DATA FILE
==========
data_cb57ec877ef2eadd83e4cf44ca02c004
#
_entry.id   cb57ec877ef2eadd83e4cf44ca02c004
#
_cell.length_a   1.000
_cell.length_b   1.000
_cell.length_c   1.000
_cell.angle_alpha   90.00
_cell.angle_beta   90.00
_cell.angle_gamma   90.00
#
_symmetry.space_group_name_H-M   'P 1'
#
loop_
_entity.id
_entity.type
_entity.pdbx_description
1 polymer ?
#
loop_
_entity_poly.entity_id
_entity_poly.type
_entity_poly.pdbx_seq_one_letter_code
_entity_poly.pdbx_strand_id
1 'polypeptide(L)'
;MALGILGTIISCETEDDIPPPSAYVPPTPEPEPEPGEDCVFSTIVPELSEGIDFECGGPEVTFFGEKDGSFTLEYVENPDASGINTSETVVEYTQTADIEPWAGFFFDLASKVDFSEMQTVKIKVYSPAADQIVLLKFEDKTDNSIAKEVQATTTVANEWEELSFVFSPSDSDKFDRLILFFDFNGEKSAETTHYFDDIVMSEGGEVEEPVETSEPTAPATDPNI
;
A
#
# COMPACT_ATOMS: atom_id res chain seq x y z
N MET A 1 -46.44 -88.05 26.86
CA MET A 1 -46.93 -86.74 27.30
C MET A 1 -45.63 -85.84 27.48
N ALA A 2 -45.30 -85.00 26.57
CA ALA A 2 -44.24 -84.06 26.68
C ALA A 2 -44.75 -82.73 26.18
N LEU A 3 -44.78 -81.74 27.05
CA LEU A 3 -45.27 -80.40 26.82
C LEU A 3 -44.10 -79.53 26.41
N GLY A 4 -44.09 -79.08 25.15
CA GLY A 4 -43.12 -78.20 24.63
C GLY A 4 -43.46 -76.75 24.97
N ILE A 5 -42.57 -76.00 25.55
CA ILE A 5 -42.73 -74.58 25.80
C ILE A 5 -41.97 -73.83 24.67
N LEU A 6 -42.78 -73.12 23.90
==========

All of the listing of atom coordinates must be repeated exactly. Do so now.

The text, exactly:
data_cb57ec877ef2eadd83e4cf44ca02c004
#
_entry.id   cb57ec877ef2eadd83e4cf44ca02c004
#
_cell.length_a   1.000
_cell.length_b   1.000
_cell.length_c   1.000
_cell.angle_alpha   90.00
_cell.angle_beta   90.00
_cell.angle_gamma   90.00
#
_symmetry.space_group_name_H-M   'P 1'
#
loop_
_entity.id
_entity.type
_entity.pdbx_description
1 polymer ?
#
loop_
_entity_poly.entity_id
_entity_poly.type
_entity_poly.pdbx_seq_one_letter_code
_entity_poly.pdbx_strand_id
1 'polypeptide(L)'
;MALGILGTIISCETEDDIPPPSAYVPPTPEPEPEPGEDCVFSTIVPELSEGIDFECGGPEVTFFGEKDGSFTLEYVENPDASGINTSETVVEYTQTADIEPWAGFFFDLASKVDFSEMQTVKIKVYSPAADQIVLLKFEDKTDNSIAKEVQATTTVANEWEELSFVFSPSDSDKFDRLILFFDFNGEKSAETTHYFDDIVMSEGGEVEEPVETSEPTAPATDPNI
;
A
#
# COMPACT_ATOMS: atom_id res chain seq x y z
N MET A 1 -46.44 -88.05 26.86
CA MET A 1 -46.93 -86.74 27.30
C MET A 1 -45.63 -85.84 27.48
N ALA A 2 -45.30 -85.00 26.57
CA ALA A 2 -44.24 -84.06 26.68
C ALA A 2 -44.75 -82.73 26.18
N LEU A 3 -44.78 -81.74 27.05
CA LEU A 3 -45.27 -80.40 26.82
C LEU A 3 -44.10 -79.53 26.41
N GLY A 4 -44.09 -79.08 25.15
CA GLY A 4 -43.12 -78.20 24.63
C GLY A 4 -43.46 -76.75 24.97
N ILE A 5 -42.57 -76.00 25.55
CA ILE A 5 -42.73 -74.58 25.80
C ILE A 5 -41.97 -73.83 24.67
N LEU A 6 -42.78 -73.12 23.90